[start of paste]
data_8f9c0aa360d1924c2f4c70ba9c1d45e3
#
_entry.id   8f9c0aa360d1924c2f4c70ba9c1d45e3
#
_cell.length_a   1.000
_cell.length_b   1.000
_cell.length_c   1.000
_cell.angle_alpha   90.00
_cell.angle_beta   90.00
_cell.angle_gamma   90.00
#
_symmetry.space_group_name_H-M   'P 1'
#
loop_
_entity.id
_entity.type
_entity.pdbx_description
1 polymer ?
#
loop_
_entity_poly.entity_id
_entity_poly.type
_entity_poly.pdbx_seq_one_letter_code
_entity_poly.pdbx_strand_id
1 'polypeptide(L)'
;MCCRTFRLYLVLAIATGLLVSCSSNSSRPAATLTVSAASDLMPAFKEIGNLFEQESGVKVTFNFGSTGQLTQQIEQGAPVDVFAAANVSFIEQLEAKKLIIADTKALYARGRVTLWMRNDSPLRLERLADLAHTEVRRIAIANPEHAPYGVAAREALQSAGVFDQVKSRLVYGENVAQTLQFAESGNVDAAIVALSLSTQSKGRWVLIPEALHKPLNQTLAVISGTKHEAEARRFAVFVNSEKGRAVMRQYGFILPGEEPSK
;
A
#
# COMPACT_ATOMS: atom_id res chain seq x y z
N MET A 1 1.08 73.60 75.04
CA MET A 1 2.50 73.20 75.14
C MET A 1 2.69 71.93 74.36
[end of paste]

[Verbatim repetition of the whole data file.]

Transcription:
data_8f9c0aa360d1924c2f4c70ba9c1d45e3
#
_entry.id   8f9c0aa360d1924c2f4c70ba9c1d45e3
#
_cell.length_a   1.000
_cell.length_b   1.000
_cell.length_c   1.000
_cell.angle_alpha   90.00
_cell.angle_beta   90.00
_cell.angle_gamma   90.00
#
_symmetry.space_group_name_H-M   'P 1'
#
loop_
_entity.id
_entity.type
_entity.pdbx_description
1 polymer ?
#
loop_
_entity_poly.entity_id
_entity_poly.type
_entity_poly.pdbx_seq_one_letter_code
_entity_poly.pdbx_strand_id
1 'polypeptide(L)'
;MCCRTFRLYLVLAIATGLLVSCSSNSSRPAATLTVSAASDLMPAFKEIGNLFEQESGVKVTFNFGSTGQLTQQIEQGAPVDVFAAANVSFIEQLEAKKLIIADTKALYARGRVTLWMRNDSPLRLERLADLAHTEVRRIAIANPEHAPYGVAAREALQSAGVFDQVKSRLVYGENVAQTLQFAESGNVDAAIVALSLSTQSKGRWVLIPEALHKPLNQTLAVISGTKHEAEARRFAVFVNSEKGRAVMRQYGFILPGEEPSK
;
A
#
# COMPACT_ATOMS: atom_id res chain seq x y z
N MET A 1 1.08 73.60 75.04
CA MET A 1 2.50 73.20 75.14
C MET A 1 2.69 71.93 74.36